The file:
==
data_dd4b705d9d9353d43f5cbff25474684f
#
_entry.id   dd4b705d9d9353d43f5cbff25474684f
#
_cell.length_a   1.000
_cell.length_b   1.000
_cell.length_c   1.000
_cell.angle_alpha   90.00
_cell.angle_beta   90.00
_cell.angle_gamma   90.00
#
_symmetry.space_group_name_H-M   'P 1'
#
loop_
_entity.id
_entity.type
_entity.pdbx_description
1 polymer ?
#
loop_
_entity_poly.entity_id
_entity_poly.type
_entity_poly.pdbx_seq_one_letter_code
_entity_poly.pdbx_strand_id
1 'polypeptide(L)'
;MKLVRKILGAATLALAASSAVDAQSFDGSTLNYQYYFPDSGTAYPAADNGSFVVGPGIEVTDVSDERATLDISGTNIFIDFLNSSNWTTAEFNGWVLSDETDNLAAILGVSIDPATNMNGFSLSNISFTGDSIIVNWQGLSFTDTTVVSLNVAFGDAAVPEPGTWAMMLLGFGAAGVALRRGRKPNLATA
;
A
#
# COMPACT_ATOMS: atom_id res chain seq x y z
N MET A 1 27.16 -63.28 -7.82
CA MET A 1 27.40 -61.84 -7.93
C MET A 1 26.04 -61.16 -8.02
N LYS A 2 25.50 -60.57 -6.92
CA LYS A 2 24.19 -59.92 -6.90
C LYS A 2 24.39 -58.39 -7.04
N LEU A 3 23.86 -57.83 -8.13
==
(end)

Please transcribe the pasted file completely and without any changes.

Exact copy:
data_dd4b705d9d9353d43f5cbff25474684f
#
_entry.id   dd4b705d9d9353d43f5cbff25474684f
#
_cell.length_a   1.000
_cell.length_b   1.000
_cell.length_c   1.000
_cell.angle_alpha   90.00
_cell.angle_beta   90.00
_cell.angle_gamma   90.00
#
_symmetry.space_group_name_H-M   'P 1'
#
loop_
_entity.id
_entity.type
_entity.pdbx_description
1 polymer ?
#
loop_
_entity_poly.entity_id
_entity_poly.type
_entity_poly.pdbx_seq_one_letter_code
_entity_poly.pdbx_strand_id
1 'polypeptide(L)'
;MKLVRKILGAATLALAASSAVDAQSFDGSTLNYQYYFPDSGTAYPAADNGSFVVGPGIEVTDVSDERATLDISGTNIFIDFLNSSNWTTAEFNGWVLSDETDNLAAILGVSIDPATNMNGFSLSNISFTGDSIIVNWQGLSFTDTTVVSLNVAFGDAAVPEPGTWAMMLLGFGAAGVALRRGRKPNLATA
;
A
#
# COMPACT_ATOMS: atom_id res chain seq x y z
N MET A 1 27.16 -63.28 -7.82
CA MET A 1 27.40 -61.84 -7.93
C MET A 1 26.04 -61.16 -8.02
N LYS A 2 25.50 -60.57 -6.92
CA LYS A 2 24.19 -59.92 -6.90
C LYS A 2 24.39 -58.39 -7.04
N LEU A 3 23.86 -57.83 -8.13